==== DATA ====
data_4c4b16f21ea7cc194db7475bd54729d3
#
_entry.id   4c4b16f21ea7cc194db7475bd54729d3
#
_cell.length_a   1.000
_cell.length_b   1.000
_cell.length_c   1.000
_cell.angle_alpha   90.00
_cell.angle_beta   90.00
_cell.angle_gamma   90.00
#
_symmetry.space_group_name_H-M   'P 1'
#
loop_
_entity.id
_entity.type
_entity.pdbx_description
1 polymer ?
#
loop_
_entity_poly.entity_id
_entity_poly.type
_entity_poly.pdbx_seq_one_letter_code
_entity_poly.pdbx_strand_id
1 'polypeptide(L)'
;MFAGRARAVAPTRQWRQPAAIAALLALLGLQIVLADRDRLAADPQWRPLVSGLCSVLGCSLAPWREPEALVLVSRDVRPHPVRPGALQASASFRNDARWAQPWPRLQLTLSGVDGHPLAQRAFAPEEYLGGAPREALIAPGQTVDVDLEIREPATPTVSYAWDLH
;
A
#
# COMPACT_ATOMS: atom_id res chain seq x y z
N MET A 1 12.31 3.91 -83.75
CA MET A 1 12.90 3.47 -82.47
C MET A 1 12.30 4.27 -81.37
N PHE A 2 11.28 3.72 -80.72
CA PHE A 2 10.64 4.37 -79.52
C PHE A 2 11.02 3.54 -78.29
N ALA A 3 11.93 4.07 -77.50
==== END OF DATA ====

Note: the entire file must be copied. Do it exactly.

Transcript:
data_4c4b16f21ea7cc194db7475bd54729d3
#
_entry.id   4c4b16f21ea7cc194db7475bd54729d3
#
_cell.length_a   1.000
_cell.length_b   1.000
_cell.length_c   1.000
_cell.angle_alpha   90.00
_cell.angle_beta   90.00
_cell.angle_gamma   90.00
#
_symmetry.space_group_name_H-M   'P 1'
#
loop_
_entity.id
_entity.type
_entity.pdbx_description
1 polymer ?
#
loop_
_entity_poly.entity_id
_entity_poly.type
_entity_poly.pdbx_seq_one_letter_code
_entity_poly.pdbx_strand_id
1 'polypeptide(L)'
;MFAGRARAVAPTRQWRQPAAIAALLALLGLQIVLADRDRLAADPQWRPLVSGLCSVLGCSLAPWREPEALVLVSRDVRPHPVRPGALQASASFRNDARWAQPWPRLQLTLSGVDGHPLAQRAFAPEEYLGGAPREALIAPGQTVDVDLEIREPATPTVSYAWDLH
;
A
#
# COMPACT_ATOMS: atom_id res chain seq x y z
N MET A 1 12.31 3.91 -83.75
CA MET A 1 12.90 3.47 -82.47
C MET A 1 12.30 4.27 -81.37
N PHE A 2 11.28 3.72 -80.72
CA PHE A 2 10.64 4.37 -79.52
C PHE A 2 11.02 3.54 -78.29
N ALA A 3 11.93 4.07 -77.50